Neighborhood Profile, Red Hook Parks

The Face Behind Red Hook’s Parks, by Emily Kluver


On a particularly hot Saturday in July, braving the 95 degree heat, Marlene Pantin walks up to a group of volunteers with a smile on her face and a cooler of water in hand.

It’s a scene you could expect to find most Saturdays during the warmer months of the year.

As she enters the scene, Marlene’s volunteers weed a patch of garden that lines the edge of Bush-Clinton Park, or T Park, as it is referred to by many locals. Other days you might see a similar group planting bulbs or watering flowers — anything to improve Red Hook’s parks.

Marlene’s words are encouraging and instructive as she gets a sense of the progress of the 10 or so volunteers before her. She draws attention to their successes and points out the work that’s still to be done — vines still need to be cut away from the bushes and pulled out from among the roses.

“That’s amazing!” Marlene exclaims, encouraging the workers who by now have sweat dripping down their faces. She adds, “Now we can see the roses.”

Her words are met with smiles all around.

Marlene is the president and founder of the Red Hook Conservancy (RHC), formerly known as Friends of Red Hook Recreation Center, an organization that “engages in stewardship of Red Hook park spaces and advocacy for the Red Hook Recreation Center (RHRC).” Essentially, the organization helps with the upkeep of 15 parks in Red Hook, Admiral Park just on the other side of the BQE, and the Red Hook Recreation Center.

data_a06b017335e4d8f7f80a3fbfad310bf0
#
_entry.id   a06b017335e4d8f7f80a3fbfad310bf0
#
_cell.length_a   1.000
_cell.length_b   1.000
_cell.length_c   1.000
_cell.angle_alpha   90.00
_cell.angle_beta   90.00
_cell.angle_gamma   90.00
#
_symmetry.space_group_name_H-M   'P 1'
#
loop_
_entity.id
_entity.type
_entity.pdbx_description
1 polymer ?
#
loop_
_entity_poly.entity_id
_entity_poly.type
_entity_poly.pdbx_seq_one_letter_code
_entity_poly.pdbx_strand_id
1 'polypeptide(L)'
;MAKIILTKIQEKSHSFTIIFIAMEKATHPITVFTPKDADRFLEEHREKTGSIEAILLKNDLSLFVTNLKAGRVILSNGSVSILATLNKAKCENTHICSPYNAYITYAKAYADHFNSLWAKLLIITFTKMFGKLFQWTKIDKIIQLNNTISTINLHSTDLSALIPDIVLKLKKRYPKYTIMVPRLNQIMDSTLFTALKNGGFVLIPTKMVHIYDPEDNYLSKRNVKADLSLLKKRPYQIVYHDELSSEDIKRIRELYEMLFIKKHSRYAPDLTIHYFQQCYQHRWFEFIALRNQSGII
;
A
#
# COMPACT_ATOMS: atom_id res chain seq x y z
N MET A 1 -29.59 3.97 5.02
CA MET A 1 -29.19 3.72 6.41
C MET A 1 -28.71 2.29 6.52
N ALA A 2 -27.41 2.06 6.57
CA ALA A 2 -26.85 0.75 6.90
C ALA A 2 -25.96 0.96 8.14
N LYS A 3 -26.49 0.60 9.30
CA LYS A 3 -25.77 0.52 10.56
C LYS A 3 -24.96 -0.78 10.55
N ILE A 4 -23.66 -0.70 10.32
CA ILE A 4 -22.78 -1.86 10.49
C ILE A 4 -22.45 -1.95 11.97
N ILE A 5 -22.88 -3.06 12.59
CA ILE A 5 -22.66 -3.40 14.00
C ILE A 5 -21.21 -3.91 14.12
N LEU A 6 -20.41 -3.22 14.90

The organization’s work varies widely depending on the present needs. From making sure fitness equipment is serviced to fighting the constant battle against weeds and trash that threaten park spaces, Marlene is constantly kept on her feet, volunteering about 40-60 hours of her time each week, often late into the night and over the weekend. Why? She’s just that sort of person.

“I didn’t plan to get into this line of work,” Marlene grins.

She moved to Carroll Gardens back when she was a teenager. “I used to come to Red Hook to hang out with people,” she recollects, briefly touching on the changes in the neighborhood over time.

But Marlene seems determined not to dwell on the past. It is not surprising, seeing as she has so little time to spare between emails and volunteer efforts, battles with the city, and pushes for the involvement of local politicians.

This all started six years ago, when Marlene became a member with the RHRC and noticed a problem.

Every day, the women at the gym were only allowed in the weight room for a few hours. During the remaining hours, the space was closed off to the ladies as a men’s locker room. The people at the front desk explained to her that they needed screens to block off the men’s locker space, but despite frequent requests, no screen had been provided.

Marlene didn’t take this sitting down. She quickly set into action and wrote a letter to Adrian Benepe, the NYC Commissioner of Parks at the time, that detailed the request and admonished the neglect as an act of gender bias against the women using the gym.

Benepe soon responded and, she recalls, “[the screens] came a few weeks later.”

In light of this success, RHRC called on Marlene to help with another problem — getting the Parks Department to maintain the gym equipment. She was more than willing, and before long, requests came flooding in.

What began as an individual act of service soon morphed into the Red Hook Conservancy.

Today, the organization has six core members and depends on hundreds of additional volunteers each year to keep the parks in decent shape. However, RHC always needs more hands.

“[Current involvement is] better than nothing, but never sufficient,” Marlene says. “We need more people from Red Hook.”

She looks out at her garden volunteers and explains that most people involved with RHC are not from the neighborhood. “Most of these people are from New York Cares,” she points out, referring to an organization that connects New Yorkers to volunteer opportunities throughout the city.